Analysts have not paid enough attention to the Ossetian voice in the conflict between Russia and Georgia. The truth is, both the Ossetians and Abkhazians are happy to side with Moscow.
Why? Because ethnic conflicts are nasty, and long before the latest upheaval, enough civilian blood had been spilled to harden resolve for decades if not forever.
Georgia’s military has contributed to the problem.
Initially, two political mavericks — Tengiz Kitovani, a former sculptor turned head of the National Guard, and Dzaba Ioseliani, a mobster with strong ethnic-nationalist sentiment, who with his private army, the Mkhedrioni, terrorized the non-Georgian populations in South Ossetia, Abkhazia, in the early years of independence — dominated Georgia’s army.
The first ten years of Georgian politics focused on efforts to gain control of, professionalize, and modernize the armed forces. Georgia’s first elected president, Zviad Gamsakhurdia, a bit of a xenophobe, struggled but failed to co-exist with Kitovani and Ioseliani. This led to what Georgians call the Tbilisi War, an all-out battle in 1991 in the Georgian capital, culminating in Gamsakhurdia’s evacuation by a plane full of Chechens sent there by Chechen president Dzhokar Dudeyev. While Gamsakurdia lived out most of his remaining days in Grozny, Kitovani, Ioseliani, and engineer-turned-politician Tengiz Sigua formed the Military Council and took control of the country.
Edward Shevardnadze became the head of the Military Council by invitation in early 1992, and shortly thereafter was elected as the Georgian president. It took Shevardnadze most of his tenure to minimize Kitovani and Ioseliani’s power, incorporate elements of their private armies into the Georgian state army, and consolidate political control over the armed forces, finally legitimizing the government’s role as the purveyor of legal armed force for the Georgian republic.
He faced many obstacles in doing so; for example, when the Georgian armed forces embarked on a military campaign to regain control of separatist-minded Abkhazia, the conflict lasted from mid-1992 to September 2003, and was an unmitigated disaster. Both sides committed atrocities, and Georgian discipline was terrible — fighters coming and going as they pleased, in many cases after they had filled their cars with Abkhazian loot. Command and control was virtually non-existent. It was a rout at the hands of Abkhazian militiamen and Chechen volunteers, with minimal assistance from Russian federal forces.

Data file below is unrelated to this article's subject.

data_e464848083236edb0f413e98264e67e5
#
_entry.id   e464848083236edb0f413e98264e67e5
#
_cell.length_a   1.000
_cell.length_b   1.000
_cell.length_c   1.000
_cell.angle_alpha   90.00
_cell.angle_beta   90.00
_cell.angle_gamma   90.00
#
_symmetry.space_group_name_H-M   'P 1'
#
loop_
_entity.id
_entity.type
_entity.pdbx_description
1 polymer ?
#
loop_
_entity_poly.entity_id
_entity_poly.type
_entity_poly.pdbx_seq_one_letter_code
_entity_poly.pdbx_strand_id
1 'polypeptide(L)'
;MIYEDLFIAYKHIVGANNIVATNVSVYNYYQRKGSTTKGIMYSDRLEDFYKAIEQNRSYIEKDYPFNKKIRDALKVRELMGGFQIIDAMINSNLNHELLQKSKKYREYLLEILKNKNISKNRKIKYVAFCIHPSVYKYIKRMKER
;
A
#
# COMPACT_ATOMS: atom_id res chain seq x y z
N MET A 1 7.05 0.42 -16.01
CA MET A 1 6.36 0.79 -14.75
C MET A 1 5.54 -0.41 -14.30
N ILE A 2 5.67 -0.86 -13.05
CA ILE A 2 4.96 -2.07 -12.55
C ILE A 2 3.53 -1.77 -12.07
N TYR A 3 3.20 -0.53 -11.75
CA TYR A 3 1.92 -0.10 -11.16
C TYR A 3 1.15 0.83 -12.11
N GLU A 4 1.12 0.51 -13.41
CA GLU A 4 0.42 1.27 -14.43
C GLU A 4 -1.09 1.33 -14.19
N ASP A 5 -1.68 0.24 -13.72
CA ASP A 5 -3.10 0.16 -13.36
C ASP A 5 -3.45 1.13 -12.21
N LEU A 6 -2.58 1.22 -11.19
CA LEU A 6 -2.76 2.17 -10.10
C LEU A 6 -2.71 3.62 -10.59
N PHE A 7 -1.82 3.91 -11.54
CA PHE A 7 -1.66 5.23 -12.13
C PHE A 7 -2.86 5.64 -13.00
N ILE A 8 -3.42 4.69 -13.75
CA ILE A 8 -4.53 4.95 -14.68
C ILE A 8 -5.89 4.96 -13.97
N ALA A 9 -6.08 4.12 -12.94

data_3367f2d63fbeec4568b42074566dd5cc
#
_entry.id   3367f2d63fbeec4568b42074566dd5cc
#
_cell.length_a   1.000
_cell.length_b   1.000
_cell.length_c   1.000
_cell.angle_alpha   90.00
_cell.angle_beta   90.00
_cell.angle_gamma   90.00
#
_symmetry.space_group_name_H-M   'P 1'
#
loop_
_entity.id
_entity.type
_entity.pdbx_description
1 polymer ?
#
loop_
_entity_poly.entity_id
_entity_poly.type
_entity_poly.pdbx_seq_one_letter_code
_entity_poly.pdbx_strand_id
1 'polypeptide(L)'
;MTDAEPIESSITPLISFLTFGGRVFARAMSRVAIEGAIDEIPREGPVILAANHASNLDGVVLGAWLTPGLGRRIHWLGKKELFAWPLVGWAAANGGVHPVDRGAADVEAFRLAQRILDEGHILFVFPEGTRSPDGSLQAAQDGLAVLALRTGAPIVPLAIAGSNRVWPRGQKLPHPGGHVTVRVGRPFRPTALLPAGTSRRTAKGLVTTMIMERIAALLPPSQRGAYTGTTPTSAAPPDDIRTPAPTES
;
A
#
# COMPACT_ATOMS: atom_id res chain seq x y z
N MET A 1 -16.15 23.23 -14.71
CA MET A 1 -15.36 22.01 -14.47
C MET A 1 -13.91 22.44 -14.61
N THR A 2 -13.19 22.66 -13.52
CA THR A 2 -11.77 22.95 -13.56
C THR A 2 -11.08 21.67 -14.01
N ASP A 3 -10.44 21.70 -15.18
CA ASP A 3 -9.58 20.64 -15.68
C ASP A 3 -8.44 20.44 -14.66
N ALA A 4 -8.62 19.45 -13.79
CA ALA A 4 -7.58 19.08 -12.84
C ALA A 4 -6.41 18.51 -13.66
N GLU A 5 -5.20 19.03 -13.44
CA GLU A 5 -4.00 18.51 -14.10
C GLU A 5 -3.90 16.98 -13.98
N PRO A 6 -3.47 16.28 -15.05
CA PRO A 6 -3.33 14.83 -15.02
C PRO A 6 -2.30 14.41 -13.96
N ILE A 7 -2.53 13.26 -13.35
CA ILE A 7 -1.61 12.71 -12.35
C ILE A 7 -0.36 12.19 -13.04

Eventually Georgia dissolved the Military Council, and Kitovani immigrated to Moscow. Ioseliani served prison time before going into retirement. Shevardnadze’s standing in the West, as one of the architects of the end of the Cold War, brought substantial assistance to Georgia, and eventually military support from the U.S. The bottom line: The military that President Saakashvili inherited was a lot better, at least on paper.
Which makes last week’s assault on South Ossetia more curious. Georgia’s own military past should have served as a how-not-to guide for conducting military operations. It is astonishing that Georgia seemed intent to encircle and bombard the South Ossetian capital, full of civilians. It is as if the Georgian armed forces learned nothing from the military adventurism of a decade and a half ago.
Half a strategist would have told the Georgian planners that rather than strike at civilian centers, thus hardening Ossetian resolve, it would have been better to bypass Tskinvali and secure the only road from the border with Russia to South Ossetia — the logical ingress route for the Russian 58th Army out of North Ossetia — in case Russia responded with force. The road to the border is also ideally fit for guerilla warfare, the type the Chechens employed to stymie the Russian military in Chechnya for years. RPG and sniper teams well-placed along the route could have crippled the Russian assault before it even got started.
Apparently, U.S. military training and assistance to Georgia did not take into account the stigma the Georgian military had earned vis-à-vis Abkhazia and South Ossetia, instead concentrating on hardware and unit tactics. We may have forgotten Georgia’s past, and we may associate Georgia with the Rose Revolution, but local memory is deeper.
– Dodge Billingsley has spent months every year (1993-2001) in Georgia, South Ossetia, and Abkhazia studying the military and conflicts of Independent Georgia.